Cited: Ockert, David M. PhD; Volpicelli, Joseph R. MD, PhD; Baier, Armin R. Jr JD, MSW; Coons, Edgar E. PhD; Fingesten, Alexandra MD. A Nonopioid Procedure for Outpatient Opioid Detoxification. Journal of Addiction Medicine 5(2):p 110-114, June 2011. | DOI: 10.1097/ADM.0b013e3181e518cc
(1) To describe a new protocol using nonopioid medications (clonidine, lorazepam, trazodone, and a stimulant) to successfully complete outpatient opioid detoxification, (2) to determine clinical and demographic characteristics of patients who successfully complete an outpatient opioid detoxification, and (3) to determine the safety and clinical utility of the use of this combination of medications in the treatment of opioid withdrawal.
In a posthoc evaluation study in a New York State-licensed outpatient detoxification unit of a substance abuse treatment facility, 223 heroin-dependent adults presenting for treatment were provided outpatient opioid detoxification. In the course of the opioid detoxification protocol of the facility, patients received clonidine, lorazepam, trazodone, and either a stimulant (methylphenidate or modafinil) or no stimulant, in combination on a daily basis. At each daily visit, signs and symptoms were assessed, and medications and dosing instructions were given for the following 24 hours. On completion of the detoxification protocol, patients were induced with oral naltrexone.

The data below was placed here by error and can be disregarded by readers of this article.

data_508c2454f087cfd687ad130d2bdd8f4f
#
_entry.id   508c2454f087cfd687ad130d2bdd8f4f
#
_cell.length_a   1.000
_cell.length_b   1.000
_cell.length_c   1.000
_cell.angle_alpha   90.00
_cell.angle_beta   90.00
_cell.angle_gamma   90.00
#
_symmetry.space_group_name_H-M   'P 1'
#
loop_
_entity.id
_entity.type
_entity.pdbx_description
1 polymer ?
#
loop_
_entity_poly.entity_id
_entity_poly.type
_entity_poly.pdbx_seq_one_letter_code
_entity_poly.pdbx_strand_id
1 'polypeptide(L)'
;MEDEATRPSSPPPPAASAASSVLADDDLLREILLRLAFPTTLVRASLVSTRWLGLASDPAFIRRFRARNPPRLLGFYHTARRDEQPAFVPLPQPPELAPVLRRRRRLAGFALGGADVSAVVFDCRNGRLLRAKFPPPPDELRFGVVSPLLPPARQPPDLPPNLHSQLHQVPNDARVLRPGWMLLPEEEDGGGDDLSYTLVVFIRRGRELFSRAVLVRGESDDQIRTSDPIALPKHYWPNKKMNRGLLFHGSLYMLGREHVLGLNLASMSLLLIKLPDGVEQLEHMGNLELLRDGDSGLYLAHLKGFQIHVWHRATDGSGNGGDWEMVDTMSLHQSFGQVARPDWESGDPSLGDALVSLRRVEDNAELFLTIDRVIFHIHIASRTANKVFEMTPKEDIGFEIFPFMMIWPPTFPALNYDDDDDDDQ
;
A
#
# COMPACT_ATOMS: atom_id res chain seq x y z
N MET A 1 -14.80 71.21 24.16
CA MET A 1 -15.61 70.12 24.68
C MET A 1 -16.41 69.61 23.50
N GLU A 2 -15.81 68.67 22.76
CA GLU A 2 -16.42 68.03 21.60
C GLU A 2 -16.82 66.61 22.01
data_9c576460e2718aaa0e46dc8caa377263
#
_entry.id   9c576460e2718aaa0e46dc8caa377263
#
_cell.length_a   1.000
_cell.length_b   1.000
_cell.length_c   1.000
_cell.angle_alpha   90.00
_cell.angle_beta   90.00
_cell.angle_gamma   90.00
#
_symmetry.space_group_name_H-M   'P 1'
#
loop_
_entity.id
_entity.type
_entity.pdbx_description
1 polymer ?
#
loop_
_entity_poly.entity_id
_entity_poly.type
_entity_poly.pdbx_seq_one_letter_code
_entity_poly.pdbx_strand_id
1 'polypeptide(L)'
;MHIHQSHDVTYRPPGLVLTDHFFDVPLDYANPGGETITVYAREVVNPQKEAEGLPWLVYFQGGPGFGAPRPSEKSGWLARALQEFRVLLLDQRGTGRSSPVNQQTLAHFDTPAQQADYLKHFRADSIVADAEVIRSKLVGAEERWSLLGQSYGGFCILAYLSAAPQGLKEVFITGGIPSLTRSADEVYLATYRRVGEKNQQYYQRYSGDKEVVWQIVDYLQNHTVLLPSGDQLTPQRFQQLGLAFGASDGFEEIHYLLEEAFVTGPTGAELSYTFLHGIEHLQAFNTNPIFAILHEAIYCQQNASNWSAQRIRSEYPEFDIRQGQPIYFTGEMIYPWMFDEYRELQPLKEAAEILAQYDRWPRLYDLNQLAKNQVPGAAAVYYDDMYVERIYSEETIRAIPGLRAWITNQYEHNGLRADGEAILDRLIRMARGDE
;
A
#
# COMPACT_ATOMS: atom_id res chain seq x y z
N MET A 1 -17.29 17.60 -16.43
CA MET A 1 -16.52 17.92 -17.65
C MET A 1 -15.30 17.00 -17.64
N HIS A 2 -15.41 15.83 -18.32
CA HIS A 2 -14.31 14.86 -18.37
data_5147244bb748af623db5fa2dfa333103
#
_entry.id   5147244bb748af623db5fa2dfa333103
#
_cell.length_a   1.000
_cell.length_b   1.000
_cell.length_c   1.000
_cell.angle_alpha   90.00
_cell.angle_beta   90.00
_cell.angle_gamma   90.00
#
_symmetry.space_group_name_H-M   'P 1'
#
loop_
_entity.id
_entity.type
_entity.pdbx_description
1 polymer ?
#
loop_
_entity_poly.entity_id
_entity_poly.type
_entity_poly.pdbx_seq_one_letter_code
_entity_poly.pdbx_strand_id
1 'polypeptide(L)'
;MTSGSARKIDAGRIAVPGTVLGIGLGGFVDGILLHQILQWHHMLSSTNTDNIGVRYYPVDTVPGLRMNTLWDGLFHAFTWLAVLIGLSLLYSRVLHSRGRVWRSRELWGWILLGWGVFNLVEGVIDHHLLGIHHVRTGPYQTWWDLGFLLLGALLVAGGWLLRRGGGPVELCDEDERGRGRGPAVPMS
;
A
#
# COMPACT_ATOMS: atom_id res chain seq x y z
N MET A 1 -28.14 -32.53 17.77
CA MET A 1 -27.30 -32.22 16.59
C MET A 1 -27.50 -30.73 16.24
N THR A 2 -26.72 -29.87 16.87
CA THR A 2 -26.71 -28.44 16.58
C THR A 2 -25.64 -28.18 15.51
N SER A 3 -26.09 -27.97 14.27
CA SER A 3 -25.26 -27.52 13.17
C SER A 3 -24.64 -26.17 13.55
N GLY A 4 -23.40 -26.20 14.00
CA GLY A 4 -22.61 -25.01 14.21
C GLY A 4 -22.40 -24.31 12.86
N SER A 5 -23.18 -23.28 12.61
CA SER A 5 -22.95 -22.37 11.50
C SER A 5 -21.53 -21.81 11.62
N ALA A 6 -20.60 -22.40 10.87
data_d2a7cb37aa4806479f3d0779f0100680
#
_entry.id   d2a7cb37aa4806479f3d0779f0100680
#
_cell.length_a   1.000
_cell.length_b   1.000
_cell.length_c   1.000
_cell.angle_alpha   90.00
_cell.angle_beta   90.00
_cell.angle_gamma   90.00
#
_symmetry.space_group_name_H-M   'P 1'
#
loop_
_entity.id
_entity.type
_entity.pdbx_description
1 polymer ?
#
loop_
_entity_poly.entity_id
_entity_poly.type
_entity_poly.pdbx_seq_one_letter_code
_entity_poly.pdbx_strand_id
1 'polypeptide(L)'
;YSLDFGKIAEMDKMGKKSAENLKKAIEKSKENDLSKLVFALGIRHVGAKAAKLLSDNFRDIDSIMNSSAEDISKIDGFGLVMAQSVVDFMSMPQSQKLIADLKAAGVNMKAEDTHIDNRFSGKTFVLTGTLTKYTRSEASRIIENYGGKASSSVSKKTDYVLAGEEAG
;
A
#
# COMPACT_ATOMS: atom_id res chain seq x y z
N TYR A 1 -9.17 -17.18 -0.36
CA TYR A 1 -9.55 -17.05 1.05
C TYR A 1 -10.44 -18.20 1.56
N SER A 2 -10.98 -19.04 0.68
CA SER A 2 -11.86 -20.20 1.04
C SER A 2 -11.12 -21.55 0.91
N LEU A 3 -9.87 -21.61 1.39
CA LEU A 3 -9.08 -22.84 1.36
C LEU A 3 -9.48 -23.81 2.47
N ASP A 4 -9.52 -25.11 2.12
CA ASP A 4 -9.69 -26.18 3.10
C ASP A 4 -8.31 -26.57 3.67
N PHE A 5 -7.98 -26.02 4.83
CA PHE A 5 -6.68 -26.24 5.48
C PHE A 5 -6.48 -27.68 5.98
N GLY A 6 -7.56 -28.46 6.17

Overall, 61.0% (136) of the patients in this study successfully completed the outpatient detoxification protocol and were induced with naltrexone. Pretreatment demographic variables that predicted successful treatment included full-time employment, family support, private medical insurance, and referral by an employee assistance program. About 77% of patients with good prognosis successfully completed outpatient detoxification treatment. The addition of a stimulant improved patient retention and reduced the incidence of hypotension.
The outpatient detoxification of opioid-dependent patients without the use of opioids has traditionally led to such high drop out rates that most clinical programs do not even consider the option. This makes it difficult to induce patients with opioid antagonists such as oral naltrexone or sustained release naltrexone. We describe a protocol here that leads to excellent rates of successful detoxification. This nonopioid detoxification methodology permits induction of naltrexone without the delay experienced in opioid-based titrations, and it thus facilitates the use of opioid antagonists for sustained abstinence, enhanced aftercare treatment outcomes, and opioid-free recovery.
© 2011 American Society of Addiction Medicine